Type I Diabetes
Type I diabetes affects over 2 million people in the U.S. alone. Although insulin remains the cornerstone of treatment, long-term studies indicate that insulin alone is insufficient to prevent the microvascular complications of diabetes that affect the eye, kidney, and systemic vasculature. Islet cell transplantation has recreated the endogenous control over blood sugar that the beta cell normally provides. Therefore, a renewable source of pancreatic islet cells would be of great therapeutic benefit.
Experiments are underway to acquire detailed gene expression data sets from fluorescently labeled pancreatic progenitor populations that have been subjected to gain- and loss-of-function perturbations with various genes and factors. The expression data sets are being used in conjunction with the SysCODE Computational and Genome Science Team to construct first-order gene regulatory networks that will in turn be integrated with other types of data to develop a molecular blueprint for beta cell and islet cell development. Proteomic data sets for adult and embryonic human and mouse islets and beta cells are also being acquired. Additional efforts are devoted to reconstituting the late stages in beta cell and islet development from ES cells by fabricating scaffolds that provide appropriate extracellular matrix.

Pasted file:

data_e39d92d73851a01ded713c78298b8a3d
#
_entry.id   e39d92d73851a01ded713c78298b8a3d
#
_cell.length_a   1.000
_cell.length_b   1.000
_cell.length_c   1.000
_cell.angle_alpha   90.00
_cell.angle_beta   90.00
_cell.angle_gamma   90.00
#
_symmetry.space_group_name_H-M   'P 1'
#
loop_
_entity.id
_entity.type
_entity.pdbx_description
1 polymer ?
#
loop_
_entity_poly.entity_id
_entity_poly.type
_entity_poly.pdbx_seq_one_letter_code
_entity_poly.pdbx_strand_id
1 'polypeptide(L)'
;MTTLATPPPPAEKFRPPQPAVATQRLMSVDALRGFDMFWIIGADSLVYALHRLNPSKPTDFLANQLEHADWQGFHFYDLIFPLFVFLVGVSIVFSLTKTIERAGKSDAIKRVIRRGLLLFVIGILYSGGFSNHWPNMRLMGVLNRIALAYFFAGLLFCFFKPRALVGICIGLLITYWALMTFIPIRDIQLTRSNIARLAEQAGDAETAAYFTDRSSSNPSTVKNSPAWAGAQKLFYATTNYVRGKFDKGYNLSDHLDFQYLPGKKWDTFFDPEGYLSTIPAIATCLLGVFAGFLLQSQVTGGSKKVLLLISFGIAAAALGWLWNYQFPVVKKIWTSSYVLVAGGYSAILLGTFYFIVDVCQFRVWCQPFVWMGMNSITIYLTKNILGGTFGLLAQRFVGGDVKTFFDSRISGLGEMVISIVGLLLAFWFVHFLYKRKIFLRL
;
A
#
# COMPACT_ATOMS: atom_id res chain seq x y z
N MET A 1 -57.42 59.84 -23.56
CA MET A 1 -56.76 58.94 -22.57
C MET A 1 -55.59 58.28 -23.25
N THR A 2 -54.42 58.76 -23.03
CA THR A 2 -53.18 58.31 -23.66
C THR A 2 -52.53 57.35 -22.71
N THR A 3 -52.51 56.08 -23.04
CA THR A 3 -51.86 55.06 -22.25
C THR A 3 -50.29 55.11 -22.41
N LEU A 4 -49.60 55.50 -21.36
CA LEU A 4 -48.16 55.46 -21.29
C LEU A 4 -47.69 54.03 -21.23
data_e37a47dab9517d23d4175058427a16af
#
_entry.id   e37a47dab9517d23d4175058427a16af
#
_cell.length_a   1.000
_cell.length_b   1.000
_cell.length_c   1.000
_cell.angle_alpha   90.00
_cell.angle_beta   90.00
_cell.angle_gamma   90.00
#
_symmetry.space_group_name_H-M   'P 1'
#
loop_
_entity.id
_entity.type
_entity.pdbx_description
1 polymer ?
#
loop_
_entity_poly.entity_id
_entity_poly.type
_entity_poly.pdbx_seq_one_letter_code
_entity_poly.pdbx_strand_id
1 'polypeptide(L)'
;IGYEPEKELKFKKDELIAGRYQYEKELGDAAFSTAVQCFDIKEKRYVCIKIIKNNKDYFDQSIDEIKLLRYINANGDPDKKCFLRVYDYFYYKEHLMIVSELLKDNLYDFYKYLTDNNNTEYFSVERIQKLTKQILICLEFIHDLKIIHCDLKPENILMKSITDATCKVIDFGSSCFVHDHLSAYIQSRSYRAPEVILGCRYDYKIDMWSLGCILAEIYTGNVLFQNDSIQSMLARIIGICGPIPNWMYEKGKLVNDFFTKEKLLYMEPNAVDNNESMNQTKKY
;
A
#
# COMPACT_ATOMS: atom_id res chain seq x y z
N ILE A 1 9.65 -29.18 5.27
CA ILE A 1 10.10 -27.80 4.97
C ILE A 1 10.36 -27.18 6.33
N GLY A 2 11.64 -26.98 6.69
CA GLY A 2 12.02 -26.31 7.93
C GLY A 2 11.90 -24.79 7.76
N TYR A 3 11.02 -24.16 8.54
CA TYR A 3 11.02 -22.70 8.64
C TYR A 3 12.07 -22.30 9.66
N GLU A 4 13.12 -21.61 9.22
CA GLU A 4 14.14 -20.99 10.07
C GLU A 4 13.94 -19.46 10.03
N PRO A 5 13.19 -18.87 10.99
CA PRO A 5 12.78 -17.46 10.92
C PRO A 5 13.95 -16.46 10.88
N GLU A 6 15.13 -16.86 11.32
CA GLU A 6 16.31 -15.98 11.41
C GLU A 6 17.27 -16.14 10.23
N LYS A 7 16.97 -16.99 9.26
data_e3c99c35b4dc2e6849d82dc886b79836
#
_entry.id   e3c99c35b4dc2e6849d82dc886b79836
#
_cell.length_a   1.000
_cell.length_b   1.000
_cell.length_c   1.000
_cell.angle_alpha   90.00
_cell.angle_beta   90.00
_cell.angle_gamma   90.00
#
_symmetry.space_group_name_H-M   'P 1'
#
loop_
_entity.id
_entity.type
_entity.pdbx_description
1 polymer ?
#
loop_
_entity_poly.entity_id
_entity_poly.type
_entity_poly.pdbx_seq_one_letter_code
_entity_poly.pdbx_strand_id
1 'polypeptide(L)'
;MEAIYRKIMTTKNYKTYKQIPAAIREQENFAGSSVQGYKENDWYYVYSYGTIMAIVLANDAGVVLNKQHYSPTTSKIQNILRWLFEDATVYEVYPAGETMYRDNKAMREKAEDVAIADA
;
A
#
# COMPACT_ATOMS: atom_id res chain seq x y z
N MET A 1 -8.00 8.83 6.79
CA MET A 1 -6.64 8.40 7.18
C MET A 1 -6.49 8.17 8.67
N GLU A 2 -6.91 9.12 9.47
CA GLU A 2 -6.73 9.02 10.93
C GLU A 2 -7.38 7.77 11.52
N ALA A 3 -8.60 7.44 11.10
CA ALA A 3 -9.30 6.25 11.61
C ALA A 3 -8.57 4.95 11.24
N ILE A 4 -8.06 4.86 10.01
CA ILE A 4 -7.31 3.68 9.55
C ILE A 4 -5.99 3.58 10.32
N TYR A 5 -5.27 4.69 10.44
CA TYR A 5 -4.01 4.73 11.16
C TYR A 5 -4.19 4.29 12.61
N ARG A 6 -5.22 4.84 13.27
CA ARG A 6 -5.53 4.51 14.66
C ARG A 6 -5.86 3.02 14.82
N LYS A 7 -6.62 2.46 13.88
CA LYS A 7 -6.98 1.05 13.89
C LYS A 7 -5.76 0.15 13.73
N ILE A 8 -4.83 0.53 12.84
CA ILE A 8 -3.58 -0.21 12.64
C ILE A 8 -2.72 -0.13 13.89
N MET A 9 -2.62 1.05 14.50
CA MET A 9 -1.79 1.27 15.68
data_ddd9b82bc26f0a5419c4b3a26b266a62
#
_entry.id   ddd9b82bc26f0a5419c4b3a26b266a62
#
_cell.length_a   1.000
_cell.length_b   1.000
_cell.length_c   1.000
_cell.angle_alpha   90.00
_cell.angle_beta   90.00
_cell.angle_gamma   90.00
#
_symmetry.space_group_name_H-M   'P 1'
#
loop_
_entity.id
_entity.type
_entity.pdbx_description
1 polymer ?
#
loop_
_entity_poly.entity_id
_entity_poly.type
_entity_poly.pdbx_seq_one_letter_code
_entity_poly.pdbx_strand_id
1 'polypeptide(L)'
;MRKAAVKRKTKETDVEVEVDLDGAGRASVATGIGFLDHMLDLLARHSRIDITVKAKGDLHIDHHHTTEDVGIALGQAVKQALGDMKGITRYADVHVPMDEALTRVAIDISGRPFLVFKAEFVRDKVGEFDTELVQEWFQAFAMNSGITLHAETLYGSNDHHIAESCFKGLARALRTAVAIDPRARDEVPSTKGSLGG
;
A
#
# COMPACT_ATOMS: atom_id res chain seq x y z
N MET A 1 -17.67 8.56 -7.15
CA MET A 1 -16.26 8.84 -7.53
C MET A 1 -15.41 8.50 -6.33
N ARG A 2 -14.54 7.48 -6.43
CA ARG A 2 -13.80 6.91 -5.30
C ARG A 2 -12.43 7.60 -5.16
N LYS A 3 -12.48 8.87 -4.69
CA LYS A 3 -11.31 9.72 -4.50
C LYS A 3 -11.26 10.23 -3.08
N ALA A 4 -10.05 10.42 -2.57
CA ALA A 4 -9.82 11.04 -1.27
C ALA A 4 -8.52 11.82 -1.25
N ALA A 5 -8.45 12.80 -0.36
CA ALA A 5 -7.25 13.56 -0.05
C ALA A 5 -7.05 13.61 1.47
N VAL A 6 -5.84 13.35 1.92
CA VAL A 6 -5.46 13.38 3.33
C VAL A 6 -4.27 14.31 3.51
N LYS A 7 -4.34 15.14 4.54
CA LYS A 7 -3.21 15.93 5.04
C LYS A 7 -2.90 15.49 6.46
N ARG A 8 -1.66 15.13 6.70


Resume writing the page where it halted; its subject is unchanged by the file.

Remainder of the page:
Juvenile Diabetes Statistics
- 1 in 600 children or adolescents have diabetes
- Child cell phone monitoring software
- 20.8 million Americans with diabetes; 6.2 million undiagnosed
- Insulin alone inadequate to halt disease complications